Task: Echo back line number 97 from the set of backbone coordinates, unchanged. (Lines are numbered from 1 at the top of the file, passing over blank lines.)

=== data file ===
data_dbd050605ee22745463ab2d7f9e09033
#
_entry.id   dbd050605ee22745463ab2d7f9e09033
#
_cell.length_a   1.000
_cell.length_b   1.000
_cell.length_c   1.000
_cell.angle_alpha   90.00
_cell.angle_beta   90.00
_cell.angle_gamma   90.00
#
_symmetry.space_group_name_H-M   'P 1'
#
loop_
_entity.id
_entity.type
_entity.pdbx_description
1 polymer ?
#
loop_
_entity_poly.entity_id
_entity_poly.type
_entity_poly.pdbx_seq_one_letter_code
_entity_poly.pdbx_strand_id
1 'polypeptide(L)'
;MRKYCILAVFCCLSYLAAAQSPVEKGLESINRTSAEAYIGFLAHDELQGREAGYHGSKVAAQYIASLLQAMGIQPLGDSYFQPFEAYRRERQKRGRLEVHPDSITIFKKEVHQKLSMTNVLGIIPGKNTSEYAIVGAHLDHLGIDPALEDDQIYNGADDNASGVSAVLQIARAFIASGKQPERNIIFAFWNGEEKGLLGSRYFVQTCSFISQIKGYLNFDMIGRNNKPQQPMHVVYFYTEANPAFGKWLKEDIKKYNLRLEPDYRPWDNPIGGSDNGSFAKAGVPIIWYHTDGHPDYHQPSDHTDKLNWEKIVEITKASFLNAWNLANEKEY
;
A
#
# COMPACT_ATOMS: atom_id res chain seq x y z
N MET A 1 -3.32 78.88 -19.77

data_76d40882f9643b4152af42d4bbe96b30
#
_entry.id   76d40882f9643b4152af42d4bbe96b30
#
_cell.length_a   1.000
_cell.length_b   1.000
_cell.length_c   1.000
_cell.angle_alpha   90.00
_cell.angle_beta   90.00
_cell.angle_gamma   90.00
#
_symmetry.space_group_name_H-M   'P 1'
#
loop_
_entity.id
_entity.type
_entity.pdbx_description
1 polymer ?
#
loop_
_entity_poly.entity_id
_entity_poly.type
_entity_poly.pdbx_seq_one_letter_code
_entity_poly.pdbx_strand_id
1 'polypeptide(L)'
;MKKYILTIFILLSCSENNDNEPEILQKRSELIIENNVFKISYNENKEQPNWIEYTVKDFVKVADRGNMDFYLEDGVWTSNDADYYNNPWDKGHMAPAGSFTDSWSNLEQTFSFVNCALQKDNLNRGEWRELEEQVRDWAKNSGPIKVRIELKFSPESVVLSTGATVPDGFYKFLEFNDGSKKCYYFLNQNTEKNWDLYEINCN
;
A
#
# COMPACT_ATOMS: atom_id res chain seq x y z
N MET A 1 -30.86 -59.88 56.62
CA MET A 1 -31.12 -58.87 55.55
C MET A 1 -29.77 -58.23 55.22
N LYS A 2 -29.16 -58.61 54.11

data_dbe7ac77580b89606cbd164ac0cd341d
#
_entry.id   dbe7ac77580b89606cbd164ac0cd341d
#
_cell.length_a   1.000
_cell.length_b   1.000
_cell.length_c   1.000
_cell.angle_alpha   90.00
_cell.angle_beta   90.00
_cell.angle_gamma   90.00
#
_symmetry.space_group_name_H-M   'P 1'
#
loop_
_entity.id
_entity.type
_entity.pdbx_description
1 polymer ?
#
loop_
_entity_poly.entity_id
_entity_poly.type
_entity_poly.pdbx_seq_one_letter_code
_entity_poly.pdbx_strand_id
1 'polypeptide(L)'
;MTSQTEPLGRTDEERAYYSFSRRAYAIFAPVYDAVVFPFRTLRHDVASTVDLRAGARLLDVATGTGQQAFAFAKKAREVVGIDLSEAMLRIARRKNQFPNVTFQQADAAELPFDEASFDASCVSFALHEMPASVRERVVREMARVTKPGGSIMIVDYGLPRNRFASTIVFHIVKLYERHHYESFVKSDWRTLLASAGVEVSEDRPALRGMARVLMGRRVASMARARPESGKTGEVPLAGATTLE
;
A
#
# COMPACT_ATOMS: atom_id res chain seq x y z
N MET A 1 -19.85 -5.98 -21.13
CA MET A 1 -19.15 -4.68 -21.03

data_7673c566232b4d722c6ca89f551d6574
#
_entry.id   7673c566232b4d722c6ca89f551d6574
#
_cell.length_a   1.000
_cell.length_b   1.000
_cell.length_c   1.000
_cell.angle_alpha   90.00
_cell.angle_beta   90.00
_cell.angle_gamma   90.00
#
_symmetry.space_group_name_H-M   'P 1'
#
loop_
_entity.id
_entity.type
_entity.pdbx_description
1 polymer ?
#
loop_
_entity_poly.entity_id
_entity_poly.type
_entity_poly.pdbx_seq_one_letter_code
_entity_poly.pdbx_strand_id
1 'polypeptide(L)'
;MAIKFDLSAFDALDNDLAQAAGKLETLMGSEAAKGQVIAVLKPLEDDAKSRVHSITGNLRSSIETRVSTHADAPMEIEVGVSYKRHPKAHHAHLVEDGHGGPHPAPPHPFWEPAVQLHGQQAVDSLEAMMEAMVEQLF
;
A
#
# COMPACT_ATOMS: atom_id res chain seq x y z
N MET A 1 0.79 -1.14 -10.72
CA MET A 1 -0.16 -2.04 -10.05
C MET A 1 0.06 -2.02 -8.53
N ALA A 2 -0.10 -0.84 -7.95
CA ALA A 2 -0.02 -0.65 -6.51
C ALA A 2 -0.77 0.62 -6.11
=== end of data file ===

CA MET A 1 -19.15 -4.68 -21.03